composer never delineated (a defect of the recent stagings of Tosca,
Sonnambula and Fidelio, among others), the stage pictures are
attractive and will endure repeated viewing (unlike Tosca), the funny
business is sometimes funny — and gives scope, as a comedy staging
should, for funny performers to make it more so; there are inexplicable touches
(what is that giant anvil in the sky, aside from a sign of Mr. Sher out of
ideas? Why does Bartolo’s china closet explode?), and the movement is
constant if not always logical. Seville, indicated in the previous production
by the city’s famous white walls and a splendid conservatory in the
courtyard of Bartolo’s mansion, is now implied by many, many doors and an
orangery. At one point, the Count, playing a drunken soldier, makes a swipe at
an orange tree with his saber — and appeared to slice it through —
the best laugh of the night. I’d give the production a solid B, maybe a
The most distinctive part of the Sher staging — aside from the
moveable doors that comprise most of the set, and which are often used to
delightful farcical advantage — is the platform around the orchestra pit
that allows singers to leave the action and come warble to us intimately, duck
out of busy action entirely, complain about how badly they are being used by
other characters — or hand out business cards to the audience, as Figaro
does during the curtain calls. This parade in front of the apron also allows a
solid but underpowered cast to make a more powerful effect than they would if
they remained center stage. There was certainly an improvement in sound quality
when they stepped forward.
Among the singers last Thursday night, the smoothest, most elegant, most
satisfying performance came from Bulgarian newcomer Orlin Anastassov, who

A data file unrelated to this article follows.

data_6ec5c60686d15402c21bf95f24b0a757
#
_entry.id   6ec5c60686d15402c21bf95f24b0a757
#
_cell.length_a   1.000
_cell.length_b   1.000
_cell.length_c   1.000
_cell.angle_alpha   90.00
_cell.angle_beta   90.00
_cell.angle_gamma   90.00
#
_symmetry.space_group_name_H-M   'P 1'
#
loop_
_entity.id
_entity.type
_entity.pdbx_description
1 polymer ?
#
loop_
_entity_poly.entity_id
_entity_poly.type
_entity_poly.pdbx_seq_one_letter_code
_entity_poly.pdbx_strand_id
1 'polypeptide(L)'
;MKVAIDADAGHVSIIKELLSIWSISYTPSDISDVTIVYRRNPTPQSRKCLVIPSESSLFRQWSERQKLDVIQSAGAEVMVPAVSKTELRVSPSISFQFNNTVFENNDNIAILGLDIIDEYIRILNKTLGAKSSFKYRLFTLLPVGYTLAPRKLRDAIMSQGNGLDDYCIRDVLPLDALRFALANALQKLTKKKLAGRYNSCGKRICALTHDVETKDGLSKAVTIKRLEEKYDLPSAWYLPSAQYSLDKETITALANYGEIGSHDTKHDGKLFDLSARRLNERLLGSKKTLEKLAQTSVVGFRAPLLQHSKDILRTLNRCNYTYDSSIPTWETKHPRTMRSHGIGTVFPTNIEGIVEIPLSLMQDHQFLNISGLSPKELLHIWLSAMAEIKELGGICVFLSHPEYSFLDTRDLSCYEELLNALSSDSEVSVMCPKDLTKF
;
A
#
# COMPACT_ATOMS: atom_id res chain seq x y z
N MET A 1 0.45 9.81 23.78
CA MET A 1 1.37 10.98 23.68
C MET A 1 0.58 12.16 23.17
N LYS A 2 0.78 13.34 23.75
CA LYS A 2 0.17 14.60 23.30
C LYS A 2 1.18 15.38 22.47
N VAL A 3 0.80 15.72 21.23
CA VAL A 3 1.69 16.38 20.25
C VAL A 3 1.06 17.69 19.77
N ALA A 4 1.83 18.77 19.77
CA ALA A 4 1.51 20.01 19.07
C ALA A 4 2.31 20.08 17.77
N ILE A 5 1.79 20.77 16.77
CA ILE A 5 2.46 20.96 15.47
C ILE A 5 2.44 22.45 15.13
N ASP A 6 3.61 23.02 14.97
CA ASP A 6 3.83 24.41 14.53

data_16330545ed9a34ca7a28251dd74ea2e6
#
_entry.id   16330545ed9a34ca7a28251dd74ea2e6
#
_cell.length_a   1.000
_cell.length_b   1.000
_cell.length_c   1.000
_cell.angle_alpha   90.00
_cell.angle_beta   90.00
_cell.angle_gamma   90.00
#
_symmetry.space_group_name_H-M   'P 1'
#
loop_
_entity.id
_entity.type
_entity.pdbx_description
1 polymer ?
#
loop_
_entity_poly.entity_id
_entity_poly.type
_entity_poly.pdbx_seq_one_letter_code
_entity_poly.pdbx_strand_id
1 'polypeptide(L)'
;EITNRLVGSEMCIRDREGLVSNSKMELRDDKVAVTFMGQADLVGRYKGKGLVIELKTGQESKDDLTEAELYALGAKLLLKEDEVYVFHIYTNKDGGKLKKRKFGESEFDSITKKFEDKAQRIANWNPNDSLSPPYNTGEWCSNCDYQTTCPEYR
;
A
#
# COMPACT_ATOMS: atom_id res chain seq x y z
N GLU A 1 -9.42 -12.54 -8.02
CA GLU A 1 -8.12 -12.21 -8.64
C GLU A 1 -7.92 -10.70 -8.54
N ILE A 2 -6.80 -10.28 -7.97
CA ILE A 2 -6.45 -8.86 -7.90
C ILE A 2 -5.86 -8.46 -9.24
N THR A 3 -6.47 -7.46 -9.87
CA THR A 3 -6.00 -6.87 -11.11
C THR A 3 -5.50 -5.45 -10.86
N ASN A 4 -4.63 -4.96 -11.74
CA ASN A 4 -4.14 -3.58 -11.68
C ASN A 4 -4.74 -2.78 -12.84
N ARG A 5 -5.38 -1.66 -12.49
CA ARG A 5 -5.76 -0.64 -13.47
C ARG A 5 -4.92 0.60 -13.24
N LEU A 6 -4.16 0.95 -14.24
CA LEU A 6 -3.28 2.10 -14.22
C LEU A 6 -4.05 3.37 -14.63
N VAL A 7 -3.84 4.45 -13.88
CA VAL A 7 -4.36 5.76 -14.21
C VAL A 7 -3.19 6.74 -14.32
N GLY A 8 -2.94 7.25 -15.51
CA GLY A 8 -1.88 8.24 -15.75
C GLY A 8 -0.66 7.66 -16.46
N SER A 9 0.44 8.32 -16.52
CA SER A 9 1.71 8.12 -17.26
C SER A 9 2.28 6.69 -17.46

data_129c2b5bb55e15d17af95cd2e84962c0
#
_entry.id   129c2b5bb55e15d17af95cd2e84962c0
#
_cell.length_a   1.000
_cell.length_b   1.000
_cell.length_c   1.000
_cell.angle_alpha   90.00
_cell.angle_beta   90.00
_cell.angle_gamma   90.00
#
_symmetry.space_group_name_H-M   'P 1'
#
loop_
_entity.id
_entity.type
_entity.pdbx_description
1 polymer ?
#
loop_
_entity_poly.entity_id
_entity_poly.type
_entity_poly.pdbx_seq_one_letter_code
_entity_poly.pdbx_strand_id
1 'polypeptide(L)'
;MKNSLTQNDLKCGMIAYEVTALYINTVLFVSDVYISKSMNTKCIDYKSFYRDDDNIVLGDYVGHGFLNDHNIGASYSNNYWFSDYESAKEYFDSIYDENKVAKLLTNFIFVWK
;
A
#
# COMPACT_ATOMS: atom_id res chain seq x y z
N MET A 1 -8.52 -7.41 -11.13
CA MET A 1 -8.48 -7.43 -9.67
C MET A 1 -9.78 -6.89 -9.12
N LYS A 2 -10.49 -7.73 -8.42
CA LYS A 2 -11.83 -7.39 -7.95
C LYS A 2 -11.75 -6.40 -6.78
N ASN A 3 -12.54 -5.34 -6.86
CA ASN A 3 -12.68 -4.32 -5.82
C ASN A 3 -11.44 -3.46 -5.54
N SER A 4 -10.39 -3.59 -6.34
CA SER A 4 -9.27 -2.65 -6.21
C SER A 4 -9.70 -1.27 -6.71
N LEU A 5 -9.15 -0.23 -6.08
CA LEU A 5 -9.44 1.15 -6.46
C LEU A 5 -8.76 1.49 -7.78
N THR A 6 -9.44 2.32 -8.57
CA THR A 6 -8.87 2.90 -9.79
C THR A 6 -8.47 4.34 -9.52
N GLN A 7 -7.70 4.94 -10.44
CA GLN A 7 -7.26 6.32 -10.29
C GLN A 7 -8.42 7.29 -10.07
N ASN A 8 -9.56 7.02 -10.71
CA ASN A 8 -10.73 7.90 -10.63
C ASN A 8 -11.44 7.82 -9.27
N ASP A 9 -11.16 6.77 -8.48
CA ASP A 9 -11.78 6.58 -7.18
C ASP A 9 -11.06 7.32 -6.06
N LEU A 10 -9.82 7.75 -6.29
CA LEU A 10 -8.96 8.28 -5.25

possesses the requisite size, depth and legato for Don Basilio and is an
amusing comic actor to boot. It is no surprise to see in the program that he is
singing Boito’s Mefistofele elsewhere this year —
that’s an opera that the Met could certainly use back in its repertory,
and he’s a likely candidate to put over a role that calls for an agile
actor as well as a remarkable voice.
Joyce DiDonato as Rosina and Barry Banks as Count Almaviva
Rodion Pogossov, a showman of great charm and comic energy — you may
well remember his Papageno — sang a most entertaining Figaro, with a
seductive and self-seductive way of phrasing. John Del Carlo, a familiar and
excellent buffo quantity, fudged the racing patter of “A un dottore del
mio sorte,” as so many Doctor Bartolos do, but proved an effective foil
for the antics of all the others throughout the evening. You can’t have a
farce if the villain isn’t convincingly alarming — if he’s
not, nobody else’s antics make sense. Del Carlo, tall as a Wagnerian
giant, can be alarming while full of self-pity, which is just what we want.
Barry Banks is a comic actor the equal of any bel canto tenor going —
his smarmy smiles as the feigned “Don Alfonso” were especial joys
— and his coloratura technique is remarkable, but the quality of the
voice itself was dry in “Ecco ridente” and rather hollow the rest
of the night. Dramatic intensity (as Oreste in Rossini’s
Ermione) and delirious self-parody (as Thisbe in Britten’s
Midsummer Night’s Dream) are his fortes; romantic heroes are
Joyce DiDonato as Rosina and Rodion Pogossov as Figaro
Joyce Di Donato is a few years into an important career. She is an excellent
comic actress — you listen to her, yes, but you also watch, just to see
what madcap business she’ll come up with next. She works the manic
fireworks of “Contro un cor” in the Lesson Scene into a
simultaneous show of brilliant vocalism and stage hilarity like no other Rosina
I’ve seen. When she dashes out on that walkway to deliver the
evening’s few big phrases, her strong line suggests that many of the
grander bel canto roles (Adalgisa, Elisabetta Tudor, La Favorite)
would suit her nicely, but in some of her rapid-fire phrases in “Una voce
poco fa” and elsewhere, she seemed too anxious to race up and down the
scale to bother with the note-perfect ideal flow of a Horne, a Berganza or a
Swenson. She seems to love to play this role and to be on stage with these
other singers, but a little more technical focus (and you just know
she could do it) would make hers an extraordinary Rosina instead of merely a
very good one. Claudia Waite, the Berta, sang her “sherbet aria”
with the shrill, ungrateful tone one expects of, well, Berta the laundress.
Maurizio Benini in the all but invisible orchestra pit kept the wheels
turning precisely without calling attention to himself — it was not a
Mozartean reading of the score but a reliable base for the farcical doings on
stage. The whole evening seemed calculated in that direction, and it was
gracious of him to be so self-effacing, but sometimes Rossini works well as a